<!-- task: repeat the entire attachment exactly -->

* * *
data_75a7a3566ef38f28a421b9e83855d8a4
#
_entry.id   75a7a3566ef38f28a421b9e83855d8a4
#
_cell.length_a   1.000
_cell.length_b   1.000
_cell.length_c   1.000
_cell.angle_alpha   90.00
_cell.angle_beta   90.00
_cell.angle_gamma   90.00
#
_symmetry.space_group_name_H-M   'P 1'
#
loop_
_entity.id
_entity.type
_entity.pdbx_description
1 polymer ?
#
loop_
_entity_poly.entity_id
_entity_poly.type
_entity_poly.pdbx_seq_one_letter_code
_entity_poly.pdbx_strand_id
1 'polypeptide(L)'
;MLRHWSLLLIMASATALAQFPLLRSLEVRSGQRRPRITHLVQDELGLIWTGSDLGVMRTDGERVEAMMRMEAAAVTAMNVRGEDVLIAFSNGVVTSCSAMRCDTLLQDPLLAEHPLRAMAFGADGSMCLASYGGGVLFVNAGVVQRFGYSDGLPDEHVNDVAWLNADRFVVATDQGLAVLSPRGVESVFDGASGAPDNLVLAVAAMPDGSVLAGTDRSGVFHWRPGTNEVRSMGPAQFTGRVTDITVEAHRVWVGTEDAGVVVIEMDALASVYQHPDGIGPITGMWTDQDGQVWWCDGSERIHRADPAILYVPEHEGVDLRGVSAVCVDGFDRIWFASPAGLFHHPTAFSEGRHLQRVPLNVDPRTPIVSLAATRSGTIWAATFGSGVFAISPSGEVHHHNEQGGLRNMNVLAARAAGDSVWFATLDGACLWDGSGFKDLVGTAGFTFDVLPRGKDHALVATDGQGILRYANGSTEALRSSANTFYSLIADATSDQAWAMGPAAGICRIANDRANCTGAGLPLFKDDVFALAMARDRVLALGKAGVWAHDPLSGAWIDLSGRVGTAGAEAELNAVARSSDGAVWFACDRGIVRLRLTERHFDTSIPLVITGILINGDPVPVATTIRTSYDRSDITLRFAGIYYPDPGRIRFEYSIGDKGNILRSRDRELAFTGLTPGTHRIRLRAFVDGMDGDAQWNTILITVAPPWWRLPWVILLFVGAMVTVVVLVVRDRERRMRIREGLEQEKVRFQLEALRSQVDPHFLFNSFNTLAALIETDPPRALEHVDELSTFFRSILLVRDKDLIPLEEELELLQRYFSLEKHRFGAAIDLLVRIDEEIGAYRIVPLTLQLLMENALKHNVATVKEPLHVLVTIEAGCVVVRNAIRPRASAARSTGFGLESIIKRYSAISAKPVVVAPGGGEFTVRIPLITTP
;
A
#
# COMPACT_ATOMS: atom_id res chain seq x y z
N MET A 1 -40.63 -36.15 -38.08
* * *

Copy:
data_75a7a3566ef38f28a421b9e83855d8a4
#
_entry.id   75a7a3566ef38f28a421b9e83855d8a4
#
_cell.length_a   1.000
_cell.length_b   1.000
_cell.length_c   1.000
_cell.angle_alpha   90.00
_cell.angle_beta   90.00
_cell.angle_gamma   90.00
#
_symmetry.space_group_name_H-M   'P 1'
#
loop_
_entity.id
_entity.type
_entity.pdbx_description
1 polymer ?
#
loop_
_entity_poly.entity_id
_entity_poly.type
_entity_poly.pdbx_seq_one_letter_code
_entity_poly.pdbx_strand_id
1 'polypeptide(L)'
;MLRHWSLLLIMASATALAQFPLLRSLEVRSGQRRPRITHLVQDELGLIWTGSDLGVMRTDGERVEAMMRMEAAAVTAMNVRGEDVLIAFSNGVVTSCSAMRCDTLLQDPLLAEHPLRAMAFGADGSMCLASYGGGVLFVNAGVVQRFGYSDGLPDEHVNDVAWLNADRFVVATDQGLAVLSPRGVESVFDGASGAPDNLVLAVAAMPDGSVLAGTDRSGVFHWRPGTNEVRSMGPAQFTGRVTDITVEAHRVWVGTEDAGVVVIEMDALASVYQHPDGIGPITGMWTDQDGQVWWCDGSERIHRADPAILYVPEHEGVDLRGVSAVCVDGFDRIWFASPAGLFHHPTAFSEGRHLQRVPLNVDPRTPIVSLAATRSGTIWAATFGSGVFAISPSGEVHHHNEQGGLRNMNVLAARAAGDSVWFATLDGACLWDGSGFKDLVGTAGFTFDVLPRGKDHALVATDGQGILRYANGSTEALRSSANTFYSLIADATSDQAWAMGPAAGICRIANDRANCTGAGLPLFKDDVFALAMARDRVLALGKAGVWAHDPLSGAWIDLSGRVGTAGAEAELNAVARSSDGAVWFACDRGIVRLRLTERHFDTSIPLVITGILINGDPVPVATTIRTSYDRSDITLRFAGIYYPDPGRIRFEYSIGDKGNILRSRDRELAFTGLTPGTHRIRLRAFVDGMDGDAQWNTILITVAPPWWRLPWVILLFVGAMVTVVVLVVRDRERRMRIREGLEQEKVRFQLEALRSQVDPHFLFNSFNTLAALIETDPPRALEHVDELSTFFRSILLVRDKDLIPLEEELELLQRYFSLEKHRFGAAIDLLVRIDEEIGAYRIVPLTLQLLMENALKHNVATVKEPLHVLVTIEAGCVVVRNAIRPRASAARSTGFGLESIIKRYSAISAKPVVVAPGGGEFTVRIPLITTP
;
A
#
# COMPACT_ATOMS: atom_id res chain seq x y z
N MET A 1 -40.63 -36.15 -38.08